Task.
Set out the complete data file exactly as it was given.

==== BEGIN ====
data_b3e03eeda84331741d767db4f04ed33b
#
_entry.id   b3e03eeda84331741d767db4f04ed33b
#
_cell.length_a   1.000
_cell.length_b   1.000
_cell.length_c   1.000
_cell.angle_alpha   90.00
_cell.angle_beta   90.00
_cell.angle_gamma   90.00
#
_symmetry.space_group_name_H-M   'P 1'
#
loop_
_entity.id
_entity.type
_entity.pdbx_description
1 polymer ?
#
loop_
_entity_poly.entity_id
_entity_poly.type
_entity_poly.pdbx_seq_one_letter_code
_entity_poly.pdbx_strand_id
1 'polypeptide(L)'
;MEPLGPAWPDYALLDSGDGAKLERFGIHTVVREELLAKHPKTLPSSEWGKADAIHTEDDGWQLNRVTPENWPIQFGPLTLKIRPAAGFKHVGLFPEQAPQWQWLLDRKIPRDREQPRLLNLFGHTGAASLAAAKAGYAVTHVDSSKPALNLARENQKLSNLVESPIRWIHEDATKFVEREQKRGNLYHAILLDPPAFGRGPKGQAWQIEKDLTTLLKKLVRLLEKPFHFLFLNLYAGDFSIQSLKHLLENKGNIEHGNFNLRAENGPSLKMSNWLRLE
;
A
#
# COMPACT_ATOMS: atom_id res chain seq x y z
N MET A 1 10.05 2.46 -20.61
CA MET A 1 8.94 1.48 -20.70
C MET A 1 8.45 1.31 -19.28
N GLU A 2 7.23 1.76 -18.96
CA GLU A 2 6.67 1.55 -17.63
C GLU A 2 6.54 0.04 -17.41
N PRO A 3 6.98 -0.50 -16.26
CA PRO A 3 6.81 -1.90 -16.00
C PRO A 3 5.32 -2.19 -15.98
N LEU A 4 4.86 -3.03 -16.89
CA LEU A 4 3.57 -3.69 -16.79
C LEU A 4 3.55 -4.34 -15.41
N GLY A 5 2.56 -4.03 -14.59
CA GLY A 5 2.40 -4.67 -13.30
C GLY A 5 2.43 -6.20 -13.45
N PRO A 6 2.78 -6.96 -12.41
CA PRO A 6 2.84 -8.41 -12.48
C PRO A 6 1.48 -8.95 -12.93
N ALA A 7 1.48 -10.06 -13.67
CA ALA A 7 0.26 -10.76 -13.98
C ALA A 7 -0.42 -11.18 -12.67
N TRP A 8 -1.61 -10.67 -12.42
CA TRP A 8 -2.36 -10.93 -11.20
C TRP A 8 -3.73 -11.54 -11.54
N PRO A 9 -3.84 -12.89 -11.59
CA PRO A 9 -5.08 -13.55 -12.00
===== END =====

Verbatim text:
data_b3e03eeda84331741d767db4f04ed33b
#
_entry.id   b3e03eeda84331741d767db4f04ed33b
#
_cell.length_a   1.000
_cell.length_b   1.000
_cell.length_c   1.000
_cell.angle_alpha   90.00
_cell.angle_beta   90.00
_cell.angle_gamma   90.00
#
_symmetry.space_group_name_H-M   'P 1'
#
loop_
_entity.id
_entity.type
_entity.pdbx_description
1 polymer ?
#
loop_
_entity_poly.entity_id
_entity_poly.type
_entity_poly.pdbx_seq_one_letter_code
_entity_poly.pdbx_strand_id
1 'polypeptide(L)'
;MEPLGPAWPDYALLDSGDGAKLERFGIHTVVREELLAKHPKTLPSSEWGKADAIHTEDDGWQLNRVTPENWPIQFGPLTLKIRPAAGFKHVGLFPEQAPQWQWLLDRKIPRDREQPRLLNLFGHTGAASLAAAKAGYAVTHVDSSKPALNLARENQKLSNLVESPIRWIHEDATKFVEREQKRGNLYHAILLDPPAFGRGPKGQAWQIEKDLTTLLKKLVRLLEKPFHFLFLNLYAGDFSIQSLKHLLENKGNIEHGNFNLRAENGPSLKMSNWLRLE
;
A
#
# COMPACT_ATOMS: atom_id res chain seq x y z
N MET A 1 10.05 2.46 -20.61
CA MET A 1 8.94 1.48 -20.70
C MET A 1 8.45 1.31 -19.28
N GLU A 2 7.23 1.76 -18.96
CA GLU A 2 6.67 1.55 -17.63
C GLU A 2 6.54 0.04 -17.41
N PRO A 3 6.98 -0.50 -16.26
CA PRO A 3 6.81 -1.90 -16.00
C PRO A 3 5.32 -2.19 -15.98
N LEU A 4 4.86 -3.03 -16.89
CA LEU A 4 3.57 -3.69 -16.79
C LEU A 4 3.55 -4.34 -15.41
N GLY A 5 2.56 -4.03 -14.59
CA GLY A 5 2.40 -4.67 -13.30
C GLY A 5 2.43 -6.20 -13.45
N PRO A 6 2.78 -6.96 -12.41
CA PRO A 6 2.84 -8.41 -12.48
C PRO A 6 1.48 -8.95 -12.93
N ALA A 7 1.48 -10.06 -13.67
CA ALA A 7 0.26 -10.76 -13.98
C ALA A 7 -0.42 -11.18 -12.67
N TRP A 8 -1.61 -10.67 -12.42
CA TRP A 8 -2.36 -10.93 -11.20
C TRP A 8 -3.73 -11.54 -11.54
N PRO A 9 -3.84 -12.89 -11.59
CA PRO A 9 -5.08 -13.55 -12.00